While John Franklin was lauded and falsely credited with the discovery of the legendary Northwest Passage, Orcadian John Rae was actually the man who first mapped out a navigable shipping route through the Arctic.
However, his reputation was trashed because he was brave enough to reveal that some of Franklin’s men had been driven to cannibalism in a doomed attempt to survive.
As a result, Rae, the greatest Arctic explorer of the era, was denied the status and glory he deserved, with author Charles Dickens a chief instigator of his vilification.
China has been steadily increasing its presence in the Arctic since it defined the far north as a “new strategic frontier” in 2015 and began promoting a “Polar Silk Road” three years later. Moreover, in 2018, Beijing declared itself a “Near Arctic State,” a move that primarily served to underscore the interests of its Arctic claim.
The government in Beijing has its eye on lucrative minerals and other raw materials in addition to the Arctic transport link. There is particular interest in interests in the Canadian Arctic and in mining rights in Greenland. This is because the Arctic is rich in natural resources such as fish, precious metals and fossil fuels.
Reuters is reporting that China has unveiled its ambitions to extend President Xi Jinping’s signature Belt and Road Initiative to the Arctic by developing shipping lanes opened up by global warming. The Chinese are calling it the Polar Silk Road.
“China hopes to work with all parties to build a ‘Polar Silk Road’ through developing the Arctic shipping routes,” the paper, issued by the State Council Information Office, said.
China, despite being a non-Arctic state, is increasingly active in the polar region and became an observer member of the Arctic Council in 2013.
Among its increasing interests in the region is its major stake in Russia’s Yamal liquefied natural gas project which is expected to supply China with four million tonnes of LNG a year, according to the state-run China Daily.
Shipping through the Northern Sea Route would shave almost 20 days off the regular time using the traditional route through the Suez Canal, the newspaper reported last month. COSCO Shipping has also previously sailed vessels through the Arctic’s northeast passage.
A morning shot of Fairy Meadows and Nanga Parbat. » Photography by Imrankhakwani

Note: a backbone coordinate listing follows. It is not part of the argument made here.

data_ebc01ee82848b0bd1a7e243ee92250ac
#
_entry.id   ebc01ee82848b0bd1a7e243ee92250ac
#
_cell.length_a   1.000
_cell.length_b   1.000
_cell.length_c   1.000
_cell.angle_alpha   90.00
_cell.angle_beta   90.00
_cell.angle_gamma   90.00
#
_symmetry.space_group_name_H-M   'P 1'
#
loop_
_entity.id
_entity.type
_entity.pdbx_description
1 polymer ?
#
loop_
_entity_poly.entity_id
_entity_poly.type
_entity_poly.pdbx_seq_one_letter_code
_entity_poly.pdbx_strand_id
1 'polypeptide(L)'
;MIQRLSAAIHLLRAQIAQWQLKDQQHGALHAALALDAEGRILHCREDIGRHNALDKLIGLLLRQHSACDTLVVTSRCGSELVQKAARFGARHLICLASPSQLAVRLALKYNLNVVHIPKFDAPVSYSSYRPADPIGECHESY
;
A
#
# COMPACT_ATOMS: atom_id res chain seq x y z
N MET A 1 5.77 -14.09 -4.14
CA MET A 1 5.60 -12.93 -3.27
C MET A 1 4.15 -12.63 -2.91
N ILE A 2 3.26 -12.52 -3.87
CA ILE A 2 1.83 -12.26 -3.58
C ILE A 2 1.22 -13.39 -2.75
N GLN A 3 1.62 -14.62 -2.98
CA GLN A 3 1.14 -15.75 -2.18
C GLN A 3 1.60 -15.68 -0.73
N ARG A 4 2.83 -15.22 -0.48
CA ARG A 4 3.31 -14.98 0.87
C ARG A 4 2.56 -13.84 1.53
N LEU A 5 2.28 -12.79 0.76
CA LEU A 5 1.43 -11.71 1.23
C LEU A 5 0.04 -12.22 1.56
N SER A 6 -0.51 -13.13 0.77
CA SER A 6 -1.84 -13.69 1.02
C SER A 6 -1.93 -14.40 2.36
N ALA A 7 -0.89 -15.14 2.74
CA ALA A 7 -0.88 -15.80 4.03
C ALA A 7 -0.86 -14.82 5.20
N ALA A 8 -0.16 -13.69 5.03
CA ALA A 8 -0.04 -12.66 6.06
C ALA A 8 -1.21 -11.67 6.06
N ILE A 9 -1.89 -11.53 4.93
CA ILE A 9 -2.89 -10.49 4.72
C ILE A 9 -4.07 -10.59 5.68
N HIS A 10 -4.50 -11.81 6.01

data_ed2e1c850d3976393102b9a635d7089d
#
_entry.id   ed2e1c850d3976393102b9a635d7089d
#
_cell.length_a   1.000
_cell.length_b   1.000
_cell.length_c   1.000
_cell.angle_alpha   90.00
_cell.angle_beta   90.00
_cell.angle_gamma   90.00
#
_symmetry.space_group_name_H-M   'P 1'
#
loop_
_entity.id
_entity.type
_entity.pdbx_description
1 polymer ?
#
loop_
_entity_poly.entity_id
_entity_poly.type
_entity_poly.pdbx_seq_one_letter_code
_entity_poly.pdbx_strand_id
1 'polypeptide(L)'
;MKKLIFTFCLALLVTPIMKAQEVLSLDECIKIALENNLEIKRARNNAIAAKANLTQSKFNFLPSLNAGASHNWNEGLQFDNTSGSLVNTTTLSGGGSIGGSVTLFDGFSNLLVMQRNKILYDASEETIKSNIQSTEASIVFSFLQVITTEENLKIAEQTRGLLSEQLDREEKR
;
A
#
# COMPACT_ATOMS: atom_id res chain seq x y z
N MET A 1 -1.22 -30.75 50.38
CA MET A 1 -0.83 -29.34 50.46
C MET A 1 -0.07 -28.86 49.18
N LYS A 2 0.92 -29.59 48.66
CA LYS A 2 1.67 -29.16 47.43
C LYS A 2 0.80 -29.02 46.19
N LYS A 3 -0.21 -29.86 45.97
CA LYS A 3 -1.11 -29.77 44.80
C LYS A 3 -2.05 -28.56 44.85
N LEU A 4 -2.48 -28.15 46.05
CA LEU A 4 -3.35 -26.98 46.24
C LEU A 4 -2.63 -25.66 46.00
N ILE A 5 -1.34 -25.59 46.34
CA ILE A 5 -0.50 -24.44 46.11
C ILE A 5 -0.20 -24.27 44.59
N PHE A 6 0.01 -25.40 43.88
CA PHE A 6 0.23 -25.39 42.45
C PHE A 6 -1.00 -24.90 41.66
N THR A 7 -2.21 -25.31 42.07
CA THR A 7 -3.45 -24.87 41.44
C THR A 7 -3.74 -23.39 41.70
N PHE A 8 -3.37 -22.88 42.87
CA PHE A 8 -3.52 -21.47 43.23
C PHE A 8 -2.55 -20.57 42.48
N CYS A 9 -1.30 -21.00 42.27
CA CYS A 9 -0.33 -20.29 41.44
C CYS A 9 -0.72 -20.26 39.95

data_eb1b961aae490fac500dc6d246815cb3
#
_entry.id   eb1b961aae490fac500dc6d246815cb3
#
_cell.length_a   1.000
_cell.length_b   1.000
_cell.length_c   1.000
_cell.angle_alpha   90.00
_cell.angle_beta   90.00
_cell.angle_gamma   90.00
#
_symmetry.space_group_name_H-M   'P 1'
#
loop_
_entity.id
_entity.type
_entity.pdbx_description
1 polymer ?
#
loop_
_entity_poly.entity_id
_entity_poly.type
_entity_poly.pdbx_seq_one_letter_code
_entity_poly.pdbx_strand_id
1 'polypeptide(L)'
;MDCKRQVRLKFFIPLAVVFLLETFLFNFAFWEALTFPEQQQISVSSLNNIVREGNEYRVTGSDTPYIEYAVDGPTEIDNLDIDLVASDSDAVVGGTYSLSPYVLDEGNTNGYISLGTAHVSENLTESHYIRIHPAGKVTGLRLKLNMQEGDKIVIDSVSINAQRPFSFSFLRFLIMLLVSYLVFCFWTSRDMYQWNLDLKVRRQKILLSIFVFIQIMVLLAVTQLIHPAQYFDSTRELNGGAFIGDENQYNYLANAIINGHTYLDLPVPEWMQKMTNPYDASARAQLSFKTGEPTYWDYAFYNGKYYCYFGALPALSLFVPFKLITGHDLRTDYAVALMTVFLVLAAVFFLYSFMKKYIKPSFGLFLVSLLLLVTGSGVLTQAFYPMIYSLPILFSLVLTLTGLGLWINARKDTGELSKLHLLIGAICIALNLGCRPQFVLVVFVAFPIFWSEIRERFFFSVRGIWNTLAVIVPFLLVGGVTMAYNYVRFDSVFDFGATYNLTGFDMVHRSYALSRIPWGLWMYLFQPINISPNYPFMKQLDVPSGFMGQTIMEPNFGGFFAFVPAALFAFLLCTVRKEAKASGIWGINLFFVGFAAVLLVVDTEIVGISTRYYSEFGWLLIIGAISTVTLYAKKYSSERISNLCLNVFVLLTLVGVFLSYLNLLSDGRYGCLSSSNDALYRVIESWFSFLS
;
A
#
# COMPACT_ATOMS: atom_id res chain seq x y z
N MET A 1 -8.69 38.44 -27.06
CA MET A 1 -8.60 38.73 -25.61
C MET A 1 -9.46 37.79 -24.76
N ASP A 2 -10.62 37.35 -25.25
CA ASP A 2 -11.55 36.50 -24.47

» 8,848 metres (29,029 ft) above sea level
» Located on the border between Nepal and the autonomous region of Tibet (OpenStreetMap / Google Maps)
» First summitted by Sir Edmund Hillary and Tenzing Norgay in 1953
» Also known as Mount Godwin-Austen or Chhogori
» 8,611 metres (28,251 ft) above sea level
» Located on the border between China and Pakistan (OpenStreetMap / Google Maps)
» First summitted gy Lino Lacedelli and Achille Compagnoni in 1954
» Located on the border between Nepal and India, approximately 125 kilometres from Everest (OpenStreetMap / Google Maps)
» At elevation of 8,586 metres (28,169 ft), it is the second highest mountain in the Himalayas
» First summitted by Joe Brown and George Brand in 1955 Continue reading
It’s not the Iditarod, but about the 1,000-mile long Yukon Quest.
Elisa Shoenberger, writing in Deadspin:
Today, the Quest winds its way up through the Yukon and Alaskan wilderness, passing villages and remote houses along the way. The middle point is historic Dawson City, the capital of the Klondike Gold Rush, filled with casinos, dance halls, hotels, banks, and luxurious shopping back in the day. It was even once called “The Paris of the North.” The first musher to Dawson City wins a few ounces of gold, a nice nod to the city’s heritage.
The first race was won by Sonny Lindner in 12 days and 5 minutes; the fastest finish was by Allen Moore in 2004 in 8 days, 14 hours, 21 minutes. Aliy Zirkle was the first woman to win the race in 2000. The closest finish was in 2012, when Hugh Neff beat Allen Moore by only 26 seconds.